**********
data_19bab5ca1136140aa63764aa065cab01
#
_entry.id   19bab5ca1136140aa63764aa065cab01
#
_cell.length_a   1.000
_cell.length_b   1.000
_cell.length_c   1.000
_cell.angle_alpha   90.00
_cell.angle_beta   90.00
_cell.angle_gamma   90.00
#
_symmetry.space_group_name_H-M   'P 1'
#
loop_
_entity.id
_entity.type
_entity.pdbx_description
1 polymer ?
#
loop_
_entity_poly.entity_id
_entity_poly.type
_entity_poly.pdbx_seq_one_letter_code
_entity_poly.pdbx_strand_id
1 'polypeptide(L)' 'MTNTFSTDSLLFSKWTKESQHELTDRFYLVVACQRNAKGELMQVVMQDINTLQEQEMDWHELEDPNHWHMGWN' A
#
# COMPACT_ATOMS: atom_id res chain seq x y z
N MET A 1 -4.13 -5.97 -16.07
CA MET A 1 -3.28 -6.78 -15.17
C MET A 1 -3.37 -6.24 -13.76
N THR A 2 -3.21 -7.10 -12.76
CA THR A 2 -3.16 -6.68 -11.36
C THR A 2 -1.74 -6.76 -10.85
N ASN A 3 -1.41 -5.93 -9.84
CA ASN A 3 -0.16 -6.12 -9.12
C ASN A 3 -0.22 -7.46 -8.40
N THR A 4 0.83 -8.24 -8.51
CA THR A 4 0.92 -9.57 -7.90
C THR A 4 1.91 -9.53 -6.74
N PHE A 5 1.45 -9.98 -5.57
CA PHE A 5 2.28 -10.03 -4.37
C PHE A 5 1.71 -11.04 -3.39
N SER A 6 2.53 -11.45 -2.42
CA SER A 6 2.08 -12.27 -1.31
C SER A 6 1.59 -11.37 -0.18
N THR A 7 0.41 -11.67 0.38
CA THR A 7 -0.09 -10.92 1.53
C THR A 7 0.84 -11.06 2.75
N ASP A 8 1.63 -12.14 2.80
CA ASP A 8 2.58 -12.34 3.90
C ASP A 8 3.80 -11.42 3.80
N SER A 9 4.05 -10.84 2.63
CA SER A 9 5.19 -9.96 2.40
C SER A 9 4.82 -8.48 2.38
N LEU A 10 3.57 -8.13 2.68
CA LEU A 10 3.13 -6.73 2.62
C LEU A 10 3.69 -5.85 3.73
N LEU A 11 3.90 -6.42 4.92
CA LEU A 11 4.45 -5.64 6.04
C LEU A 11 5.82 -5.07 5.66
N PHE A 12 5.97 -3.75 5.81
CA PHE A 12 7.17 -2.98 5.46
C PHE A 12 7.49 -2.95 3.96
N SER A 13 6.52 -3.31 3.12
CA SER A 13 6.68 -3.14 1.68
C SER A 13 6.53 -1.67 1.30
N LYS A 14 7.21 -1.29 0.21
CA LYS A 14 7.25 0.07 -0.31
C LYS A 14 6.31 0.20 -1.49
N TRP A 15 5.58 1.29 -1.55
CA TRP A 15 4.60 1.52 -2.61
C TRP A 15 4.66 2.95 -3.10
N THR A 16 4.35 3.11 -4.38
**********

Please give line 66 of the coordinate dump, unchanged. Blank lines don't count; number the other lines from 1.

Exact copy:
C SER A 13 6.53 -1.67 1.30